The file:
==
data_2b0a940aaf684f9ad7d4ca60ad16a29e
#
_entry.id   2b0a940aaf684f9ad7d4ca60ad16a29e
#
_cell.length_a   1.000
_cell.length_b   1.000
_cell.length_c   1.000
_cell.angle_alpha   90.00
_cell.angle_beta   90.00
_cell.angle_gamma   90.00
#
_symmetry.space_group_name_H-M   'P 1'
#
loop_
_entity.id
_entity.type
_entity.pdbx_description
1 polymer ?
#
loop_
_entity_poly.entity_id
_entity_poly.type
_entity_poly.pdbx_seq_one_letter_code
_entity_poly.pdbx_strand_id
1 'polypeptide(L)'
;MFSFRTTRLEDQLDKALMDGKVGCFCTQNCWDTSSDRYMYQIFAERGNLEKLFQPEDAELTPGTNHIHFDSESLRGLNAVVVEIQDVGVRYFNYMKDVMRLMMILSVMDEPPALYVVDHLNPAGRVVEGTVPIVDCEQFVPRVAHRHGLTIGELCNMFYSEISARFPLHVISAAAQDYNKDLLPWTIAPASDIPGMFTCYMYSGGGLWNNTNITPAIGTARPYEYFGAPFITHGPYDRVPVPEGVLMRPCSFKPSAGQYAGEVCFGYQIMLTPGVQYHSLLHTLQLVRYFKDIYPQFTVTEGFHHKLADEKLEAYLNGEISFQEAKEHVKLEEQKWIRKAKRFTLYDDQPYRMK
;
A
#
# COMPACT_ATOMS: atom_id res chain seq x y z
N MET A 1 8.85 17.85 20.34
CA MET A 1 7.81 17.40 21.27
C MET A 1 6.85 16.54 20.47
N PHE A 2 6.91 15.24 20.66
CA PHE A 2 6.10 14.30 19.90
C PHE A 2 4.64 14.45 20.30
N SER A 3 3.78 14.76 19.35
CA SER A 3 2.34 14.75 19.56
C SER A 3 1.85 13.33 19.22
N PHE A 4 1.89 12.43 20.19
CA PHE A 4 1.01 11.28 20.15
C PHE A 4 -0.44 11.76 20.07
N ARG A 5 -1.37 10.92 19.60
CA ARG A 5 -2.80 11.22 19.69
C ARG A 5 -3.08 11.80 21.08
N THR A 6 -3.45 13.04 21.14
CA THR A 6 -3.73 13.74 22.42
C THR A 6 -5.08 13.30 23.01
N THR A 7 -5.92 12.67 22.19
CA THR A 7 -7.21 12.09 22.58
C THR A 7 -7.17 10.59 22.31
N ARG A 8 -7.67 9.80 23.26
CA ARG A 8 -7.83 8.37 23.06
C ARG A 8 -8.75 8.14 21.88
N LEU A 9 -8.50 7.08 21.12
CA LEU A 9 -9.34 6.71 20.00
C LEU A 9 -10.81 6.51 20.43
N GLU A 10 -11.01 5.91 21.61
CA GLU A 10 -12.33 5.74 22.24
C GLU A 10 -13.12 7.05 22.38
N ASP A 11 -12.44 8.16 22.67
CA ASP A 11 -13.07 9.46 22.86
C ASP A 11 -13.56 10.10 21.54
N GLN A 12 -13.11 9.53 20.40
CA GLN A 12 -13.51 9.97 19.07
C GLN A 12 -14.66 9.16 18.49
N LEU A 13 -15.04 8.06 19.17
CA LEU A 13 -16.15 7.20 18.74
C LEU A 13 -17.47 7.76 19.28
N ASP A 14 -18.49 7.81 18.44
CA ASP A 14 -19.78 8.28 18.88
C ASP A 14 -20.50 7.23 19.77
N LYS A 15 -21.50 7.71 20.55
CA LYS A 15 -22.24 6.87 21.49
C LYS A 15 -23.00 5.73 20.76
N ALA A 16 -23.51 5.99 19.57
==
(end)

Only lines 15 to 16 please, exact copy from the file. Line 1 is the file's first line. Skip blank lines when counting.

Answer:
_entity.id
_entity.type